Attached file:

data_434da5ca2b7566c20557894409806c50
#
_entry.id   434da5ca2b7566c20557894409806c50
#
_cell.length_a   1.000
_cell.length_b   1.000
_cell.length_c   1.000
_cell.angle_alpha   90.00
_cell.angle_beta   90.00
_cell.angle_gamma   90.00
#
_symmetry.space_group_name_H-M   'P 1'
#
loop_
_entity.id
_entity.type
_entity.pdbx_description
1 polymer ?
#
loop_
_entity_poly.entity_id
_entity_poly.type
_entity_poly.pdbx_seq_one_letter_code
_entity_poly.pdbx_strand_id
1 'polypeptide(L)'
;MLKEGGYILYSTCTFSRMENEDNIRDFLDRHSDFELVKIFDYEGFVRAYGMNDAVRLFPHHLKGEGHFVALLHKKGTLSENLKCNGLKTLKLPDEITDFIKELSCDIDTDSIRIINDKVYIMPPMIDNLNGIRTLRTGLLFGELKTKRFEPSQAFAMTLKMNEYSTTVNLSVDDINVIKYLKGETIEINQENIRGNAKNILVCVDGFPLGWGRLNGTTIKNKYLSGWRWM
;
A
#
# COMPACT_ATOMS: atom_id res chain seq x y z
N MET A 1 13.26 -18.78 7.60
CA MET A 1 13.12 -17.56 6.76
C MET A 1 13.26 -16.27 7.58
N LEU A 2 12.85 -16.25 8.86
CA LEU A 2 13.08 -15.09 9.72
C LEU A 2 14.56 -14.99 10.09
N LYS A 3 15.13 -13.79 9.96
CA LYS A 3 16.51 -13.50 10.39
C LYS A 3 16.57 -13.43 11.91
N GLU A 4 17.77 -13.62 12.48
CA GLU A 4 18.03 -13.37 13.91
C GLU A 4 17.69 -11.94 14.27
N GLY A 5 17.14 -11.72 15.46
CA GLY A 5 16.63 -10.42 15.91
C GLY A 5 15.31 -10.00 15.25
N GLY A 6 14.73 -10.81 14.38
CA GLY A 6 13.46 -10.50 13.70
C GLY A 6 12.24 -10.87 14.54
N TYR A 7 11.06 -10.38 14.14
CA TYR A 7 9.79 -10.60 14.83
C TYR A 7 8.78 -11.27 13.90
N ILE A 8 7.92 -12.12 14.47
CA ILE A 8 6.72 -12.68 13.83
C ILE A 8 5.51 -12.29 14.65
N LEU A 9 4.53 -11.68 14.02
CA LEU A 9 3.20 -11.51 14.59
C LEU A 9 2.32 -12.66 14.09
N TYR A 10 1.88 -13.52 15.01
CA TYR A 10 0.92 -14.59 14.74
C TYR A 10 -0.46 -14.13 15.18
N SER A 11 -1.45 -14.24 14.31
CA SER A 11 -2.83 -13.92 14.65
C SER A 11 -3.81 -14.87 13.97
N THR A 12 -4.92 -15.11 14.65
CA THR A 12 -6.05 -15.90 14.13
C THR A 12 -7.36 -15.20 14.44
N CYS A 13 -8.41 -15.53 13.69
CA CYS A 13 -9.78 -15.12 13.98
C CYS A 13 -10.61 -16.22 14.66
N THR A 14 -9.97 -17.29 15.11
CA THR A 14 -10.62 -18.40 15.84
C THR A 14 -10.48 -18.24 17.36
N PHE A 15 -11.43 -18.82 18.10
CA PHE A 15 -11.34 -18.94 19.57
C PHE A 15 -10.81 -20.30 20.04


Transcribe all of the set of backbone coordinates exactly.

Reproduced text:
data_434da5ca2b7566c20557894409806c50
#
_entry.id   434da5ca2b7566c20557894409806c50
#
_cell.length_a   1.000
_cell.length_b   1.000
_cell.length_c   1.000
_cell.angle_alpha   90.00
_cell.angle_beta   90.00
_cell.angle_gamma   90.00
#
_symmetry.space_group_name_H-M   'P 1'
#
loop_
_entity.id
_entity.type
_entity.pdbx_description
1 polymer ?
#
loop_
_entity_poly.entity_id
_entity_poly.type
_entity_poly.pdbx_seq_one_letter_code
_entity_poly.pdbx_strand_id
1 'polypeptide(L)'
;MLKEGGYILYSTCTFSRMENEDNIRDFLDRHSDFELVKIFDYEGFVRAYGMNDAVRLFPHHLKGEGHFVALLHKKGTLSENLKCNGLKTLKLPDEITDFIKELSCDIDTDSIRIINDKVYIMPPMIDNLNGIRTLRTGLLFGELKTKRFEPSQAFAMTLKMNEYSTTVNLSVDDINVIKYLKGETIEINQENIRGNAKNILVCVDGFPLGWGRLNGTTIKNKYLSGWRWM
;
A
#
# COMPACT_ATOMS: atom_id res chain seq x y z
N MET A 1 13.26 -18.78 7.60
CA MET A 1 13.12 -17.56 6.76
C MET A 1 13.26 -16.27 7.58
N LEU A 2 12.85 -16.25 8.86
CA LEU A 2 13.08 -15.09 9.72
C LEU A 2 14.56 -14.99 10.09
N LYS A 3 15.13 -13.79 9.96
CA LYS A 3 16.51 -13.50 10.39
C LYS A 3 16.57 -13.43 11.91
N GLU A 4 17.77 -13.62 12.48
CA GLU A 4 18.03 -13.37 13.91
C GLU A 4 17.69 -11.94 14.27
N GLY A 5 17.14 -11.72 15.46
CA GLY A 5 16.63 -10.42 15.91
C GLY A 5 15.31 -10.00 15.25
N GLY A 6 14.73 -10.81 14.38
CA GLY A 6 13.46 -10.50 13.70
C GLY A 6 12.24 -10.87 14.54
N TYR A 7 11.06 -10.38 14.14
CA TYR A 7 9.79 -10.60 14.83
C TYR A 7 8.78 -11.27 13.90
N ILE A 8 7.92 -12.12 14.47
CA ILE A 8 6.72 -12.68 13.83
C ILE A 8 5.51 -12.29 14.65
N LEU A 9 4.53 -11.68 14.02
CA LEU A 9 3.20 -11.51 14.59
C LEU A 9 2.32 -12.66 14.09
N TYR A 10 1.88 -13.52 15.01
CA TYR A 10 0.92 -14.59 14.74
C TYR A 10 -0.46 -14.13 15.18
N SER A 11 -1.45 -14.24 14.31
CA SER A 11 -2.83 -13.92 14.65
C SER A 11 -3.81 -14.87 13.97
N THR A 12 -4.92 -15.11 14.65
CA THR A 12 -6.05 -15.90 14.13
C THR A 12 -7.36 -15.20 14.44
N CYS A 13 -8.41 -15.53 13.69
CA CYS A 13 -9.78 -15.12 13.98
C CYS A 13 -10.61 -16.22 14.66
N THR A 14 -9.97 -17.29 15.11
CA THR A 14 -10.62 -18.40 15.84
C THR A 14 -10.48 -18.24 17.36
N PHE A 15 -11.43 -18.82 18.10
CA PHE A 15 -11.34 -18.94 19.57
C PHE A 15 -10.81 -20.30 20.04